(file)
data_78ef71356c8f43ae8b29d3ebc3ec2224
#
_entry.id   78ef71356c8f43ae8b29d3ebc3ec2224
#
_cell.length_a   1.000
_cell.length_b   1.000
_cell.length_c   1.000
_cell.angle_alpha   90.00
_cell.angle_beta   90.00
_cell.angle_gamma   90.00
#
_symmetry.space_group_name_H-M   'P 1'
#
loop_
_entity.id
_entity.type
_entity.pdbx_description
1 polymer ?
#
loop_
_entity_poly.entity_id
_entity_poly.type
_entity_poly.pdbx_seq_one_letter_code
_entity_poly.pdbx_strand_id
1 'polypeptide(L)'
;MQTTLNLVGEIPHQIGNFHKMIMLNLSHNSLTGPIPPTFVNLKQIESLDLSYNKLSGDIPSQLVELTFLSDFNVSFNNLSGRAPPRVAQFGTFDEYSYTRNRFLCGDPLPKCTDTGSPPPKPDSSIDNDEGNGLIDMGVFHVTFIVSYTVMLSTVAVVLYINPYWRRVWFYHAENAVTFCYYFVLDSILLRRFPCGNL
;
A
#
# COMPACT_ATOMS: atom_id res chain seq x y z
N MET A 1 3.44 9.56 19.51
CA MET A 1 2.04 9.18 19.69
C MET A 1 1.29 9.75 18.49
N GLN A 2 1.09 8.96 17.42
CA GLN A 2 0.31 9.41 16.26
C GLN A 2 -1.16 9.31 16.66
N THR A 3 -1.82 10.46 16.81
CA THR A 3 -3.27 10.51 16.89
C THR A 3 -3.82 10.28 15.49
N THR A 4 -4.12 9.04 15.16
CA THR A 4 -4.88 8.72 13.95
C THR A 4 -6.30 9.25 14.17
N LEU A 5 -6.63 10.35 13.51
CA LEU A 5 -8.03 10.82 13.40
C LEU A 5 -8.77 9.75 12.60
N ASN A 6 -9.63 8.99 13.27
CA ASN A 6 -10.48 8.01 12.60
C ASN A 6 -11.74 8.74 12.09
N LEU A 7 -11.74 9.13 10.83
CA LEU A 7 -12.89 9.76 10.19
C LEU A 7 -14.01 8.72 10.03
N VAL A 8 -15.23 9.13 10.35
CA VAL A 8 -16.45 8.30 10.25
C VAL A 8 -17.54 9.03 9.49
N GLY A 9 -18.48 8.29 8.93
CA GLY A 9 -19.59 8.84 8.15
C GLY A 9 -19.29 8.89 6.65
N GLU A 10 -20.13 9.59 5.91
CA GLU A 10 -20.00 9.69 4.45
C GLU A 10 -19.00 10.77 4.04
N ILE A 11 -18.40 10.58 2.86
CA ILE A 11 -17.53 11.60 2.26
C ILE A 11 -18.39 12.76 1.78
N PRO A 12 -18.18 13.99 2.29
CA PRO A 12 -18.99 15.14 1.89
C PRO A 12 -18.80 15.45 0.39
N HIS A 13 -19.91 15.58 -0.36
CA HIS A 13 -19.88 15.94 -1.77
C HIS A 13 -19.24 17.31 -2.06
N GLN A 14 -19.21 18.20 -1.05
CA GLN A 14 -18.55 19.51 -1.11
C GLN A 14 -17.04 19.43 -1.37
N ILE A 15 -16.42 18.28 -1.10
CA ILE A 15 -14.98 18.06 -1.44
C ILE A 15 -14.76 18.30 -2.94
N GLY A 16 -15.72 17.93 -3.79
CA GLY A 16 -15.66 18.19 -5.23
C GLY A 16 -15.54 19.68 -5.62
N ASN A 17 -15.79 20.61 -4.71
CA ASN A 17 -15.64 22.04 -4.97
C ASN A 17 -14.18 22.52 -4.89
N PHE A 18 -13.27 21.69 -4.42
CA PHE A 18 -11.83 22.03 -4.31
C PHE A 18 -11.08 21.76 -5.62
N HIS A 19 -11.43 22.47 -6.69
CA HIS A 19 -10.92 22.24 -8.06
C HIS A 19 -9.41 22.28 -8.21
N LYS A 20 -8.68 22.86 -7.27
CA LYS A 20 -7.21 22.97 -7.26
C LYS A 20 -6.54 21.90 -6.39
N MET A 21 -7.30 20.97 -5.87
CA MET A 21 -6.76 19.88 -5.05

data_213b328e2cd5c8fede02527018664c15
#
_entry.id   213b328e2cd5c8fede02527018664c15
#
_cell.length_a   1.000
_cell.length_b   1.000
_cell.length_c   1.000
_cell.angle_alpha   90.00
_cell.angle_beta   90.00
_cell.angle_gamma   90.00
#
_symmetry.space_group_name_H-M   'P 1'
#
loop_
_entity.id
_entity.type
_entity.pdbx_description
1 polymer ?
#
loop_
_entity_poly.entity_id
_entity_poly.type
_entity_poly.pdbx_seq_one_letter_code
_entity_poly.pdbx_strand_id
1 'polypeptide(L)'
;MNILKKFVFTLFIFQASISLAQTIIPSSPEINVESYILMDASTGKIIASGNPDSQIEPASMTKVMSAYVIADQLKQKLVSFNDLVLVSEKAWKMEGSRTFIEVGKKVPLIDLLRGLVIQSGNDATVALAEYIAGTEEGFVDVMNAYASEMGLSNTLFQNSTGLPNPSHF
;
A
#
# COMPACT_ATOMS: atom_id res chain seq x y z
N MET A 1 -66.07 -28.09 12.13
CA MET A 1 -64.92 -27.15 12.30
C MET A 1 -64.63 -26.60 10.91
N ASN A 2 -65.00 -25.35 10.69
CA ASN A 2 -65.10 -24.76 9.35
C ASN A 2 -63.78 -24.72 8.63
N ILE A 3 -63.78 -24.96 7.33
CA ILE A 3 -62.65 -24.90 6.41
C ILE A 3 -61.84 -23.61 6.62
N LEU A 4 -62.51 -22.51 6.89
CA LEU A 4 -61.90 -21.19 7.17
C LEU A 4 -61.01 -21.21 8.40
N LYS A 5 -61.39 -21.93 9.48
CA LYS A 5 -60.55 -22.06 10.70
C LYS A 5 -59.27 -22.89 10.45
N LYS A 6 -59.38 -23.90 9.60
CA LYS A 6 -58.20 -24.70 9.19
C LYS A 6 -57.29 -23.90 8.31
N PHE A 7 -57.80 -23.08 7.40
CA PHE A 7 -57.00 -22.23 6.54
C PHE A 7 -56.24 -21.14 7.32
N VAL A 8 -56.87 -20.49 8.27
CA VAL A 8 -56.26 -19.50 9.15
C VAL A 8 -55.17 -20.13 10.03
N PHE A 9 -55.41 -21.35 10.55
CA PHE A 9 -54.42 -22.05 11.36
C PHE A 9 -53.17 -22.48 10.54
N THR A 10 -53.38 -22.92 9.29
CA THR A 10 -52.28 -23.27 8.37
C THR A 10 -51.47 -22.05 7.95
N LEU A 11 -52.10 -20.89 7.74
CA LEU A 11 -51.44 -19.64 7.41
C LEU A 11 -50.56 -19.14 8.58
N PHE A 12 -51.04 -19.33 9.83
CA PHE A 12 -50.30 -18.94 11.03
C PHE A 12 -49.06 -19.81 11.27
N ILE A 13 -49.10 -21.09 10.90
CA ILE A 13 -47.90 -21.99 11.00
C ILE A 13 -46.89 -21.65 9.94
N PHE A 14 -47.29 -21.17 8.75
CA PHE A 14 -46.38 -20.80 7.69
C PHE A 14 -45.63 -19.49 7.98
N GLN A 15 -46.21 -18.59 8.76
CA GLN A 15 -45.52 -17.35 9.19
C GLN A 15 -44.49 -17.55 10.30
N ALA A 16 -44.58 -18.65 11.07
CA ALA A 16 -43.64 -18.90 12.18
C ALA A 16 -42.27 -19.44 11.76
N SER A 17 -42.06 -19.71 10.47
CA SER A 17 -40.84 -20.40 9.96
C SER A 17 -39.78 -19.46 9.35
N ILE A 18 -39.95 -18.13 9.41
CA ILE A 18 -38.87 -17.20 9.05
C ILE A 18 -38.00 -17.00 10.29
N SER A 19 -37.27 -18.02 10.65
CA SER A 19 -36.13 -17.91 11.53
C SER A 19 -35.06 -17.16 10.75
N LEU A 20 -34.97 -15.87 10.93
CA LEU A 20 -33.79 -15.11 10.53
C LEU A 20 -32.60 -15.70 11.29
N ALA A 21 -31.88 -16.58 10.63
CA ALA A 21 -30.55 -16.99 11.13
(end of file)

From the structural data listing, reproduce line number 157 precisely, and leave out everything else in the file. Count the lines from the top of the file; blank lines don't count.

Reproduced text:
CA PHE A 12 -50.30 -18.94 11.03